• “They” probably would prefer relatively steady 5-15% true inflation, versus 2%-3% they claim as objectives, so long as the 5%-15% inflation doesn’t spiral upwards.
  • “They” don’t mind eroding the balance sheets of savers and the wealthy, so long as they can preserve / minimize damage rendered to real wages.

The question remains whether “they” will succeed in “creating” inflation…I for one don’t know. Inflation is not inevitable, as “they” can elect (instead) to severely raise taxes, severely cut spending, debt jubilees, etc. No path is inevitable. Also, on a more optimistic note, further innovation/technology advances may improve productivity in coming decades, which would only help the real economy.



I’m uber-bullish Active management…and concurrently bearish the current hedge fund paradigm – The sentiment towards active management, specifically (but not only) aimed at the 2/20 crowd, is (justifiably) very negative. Alternative investors have performed rather poorly over the last few years.

The incentive fee component does not seem the problem – it’s the management fee component. Perhaps limited partners should demand a refund for all the management fees paid for abysmal performance, a la a ‘clawback’.

Yet I see the seeds for future active management outperformance. The “risk/reward” in going “long” active management is skewed in favor of active management. A key driver (i.e. a necessary condition) for active management seems to be firmly in place.

Returning to Hedge Fund Entrepreneurial Roots

While I consider myself (uber)bullish active management, I doubt the extraordinary returns will originate from the well-known, worshipped, investment conference-frequenting, mult-billion $ aum hedge funds. Rather, they will hail from the:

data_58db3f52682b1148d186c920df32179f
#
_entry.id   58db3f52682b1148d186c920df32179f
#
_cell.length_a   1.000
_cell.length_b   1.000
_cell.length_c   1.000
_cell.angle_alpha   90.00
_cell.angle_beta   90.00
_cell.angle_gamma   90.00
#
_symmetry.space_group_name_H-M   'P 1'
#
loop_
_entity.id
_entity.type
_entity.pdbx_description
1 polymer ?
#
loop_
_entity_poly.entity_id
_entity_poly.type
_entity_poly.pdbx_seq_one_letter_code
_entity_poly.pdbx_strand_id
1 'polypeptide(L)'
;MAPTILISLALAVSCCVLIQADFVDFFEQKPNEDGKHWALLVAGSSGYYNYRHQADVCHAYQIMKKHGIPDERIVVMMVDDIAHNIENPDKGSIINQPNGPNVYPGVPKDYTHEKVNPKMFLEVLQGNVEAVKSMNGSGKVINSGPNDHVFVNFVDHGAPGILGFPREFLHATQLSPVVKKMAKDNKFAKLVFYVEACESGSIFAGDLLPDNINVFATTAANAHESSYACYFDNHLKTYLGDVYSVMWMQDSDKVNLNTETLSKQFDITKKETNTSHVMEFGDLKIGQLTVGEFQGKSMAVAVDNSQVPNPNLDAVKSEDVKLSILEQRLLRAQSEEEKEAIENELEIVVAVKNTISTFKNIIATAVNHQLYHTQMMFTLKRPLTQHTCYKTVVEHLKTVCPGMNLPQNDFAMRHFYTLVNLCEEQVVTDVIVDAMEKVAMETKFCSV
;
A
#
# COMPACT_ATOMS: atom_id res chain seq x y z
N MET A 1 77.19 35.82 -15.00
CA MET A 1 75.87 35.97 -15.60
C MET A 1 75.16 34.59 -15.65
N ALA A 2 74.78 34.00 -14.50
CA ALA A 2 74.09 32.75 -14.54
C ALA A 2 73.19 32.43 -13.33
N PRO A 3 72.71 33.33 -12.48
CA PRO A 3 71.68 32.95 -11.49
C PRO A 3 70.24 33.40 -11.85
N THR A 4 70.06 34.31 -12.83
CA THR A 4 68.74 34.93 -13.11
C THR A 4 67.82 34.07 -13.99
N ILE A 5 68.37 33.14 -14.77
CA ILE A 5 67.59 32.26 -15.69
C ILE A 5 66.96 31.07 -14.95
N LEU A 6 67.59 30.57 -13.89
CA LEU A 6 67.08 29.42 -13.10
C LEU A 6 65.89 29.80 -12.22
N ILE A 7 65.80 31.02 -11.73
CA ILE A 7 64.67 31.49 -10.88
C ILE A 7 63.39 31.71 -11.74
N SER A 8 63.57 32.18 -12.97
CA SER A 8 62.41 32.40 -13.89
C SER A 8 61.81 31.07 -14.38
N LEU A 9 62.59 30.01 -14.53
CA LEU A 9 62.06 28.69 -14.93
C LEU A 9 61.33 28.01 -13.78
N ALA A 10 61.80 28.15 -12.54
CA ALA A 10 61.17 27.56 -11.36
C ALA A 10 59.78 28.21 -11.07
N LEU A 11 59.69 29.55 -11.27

“crazy ones. The misfits. The rebels. The troublemakers. The round pegs in the square holes. The ones who see things differently.”

My belief is not without precedent: recall that hedge funds were defined by the misfits, troublemakers, etc. until fairly recently (i.e. the last 10-15 years). For example:

  • A sociologist turned diplomat turned journalist became the ‘father of hedge funds’ (Alfred Winslow Jones)
  • English major turned taxi driver turned macro hf manager (Caxton)
  • Academic/professor turned trader turned greatest investor (Rentech)
  • Academic turned casino ‘gambler’ turned hf mgr (Thorp)
  • A crew of high school + college dropouts turned alpha machines (Feshbach)
  • Medical student dropout turned excellent/exceptional investor (Icahn)
  • Medical resident dropout turned message board legend turned investor

The “institutionalization of hedge funds” have only served to place returns in institutional strait-jackets.  The institutionalization of hedge funds have castrated hedge funds of their very essence, replacing them with sterile qualities that bureaucrats would love, e.g.:

  • Accreditation/pedigree vs aptitude
  • Pro-cyclical behavior
  • Mediocre / loser mentality, i.e. hug the indices and think like mutual funds…but get paid like hedge funds.
  • Dis-incentivizing long-term decision-making, and true investment-oriented thinking and behavior.
  • Dis-incentivize those with entrepreneurial leanings, incentivize those with bureaucratic leanings.

“I think you are like us. You are one of the pirates, and I’d like you to join my ship.” – Crispin Odey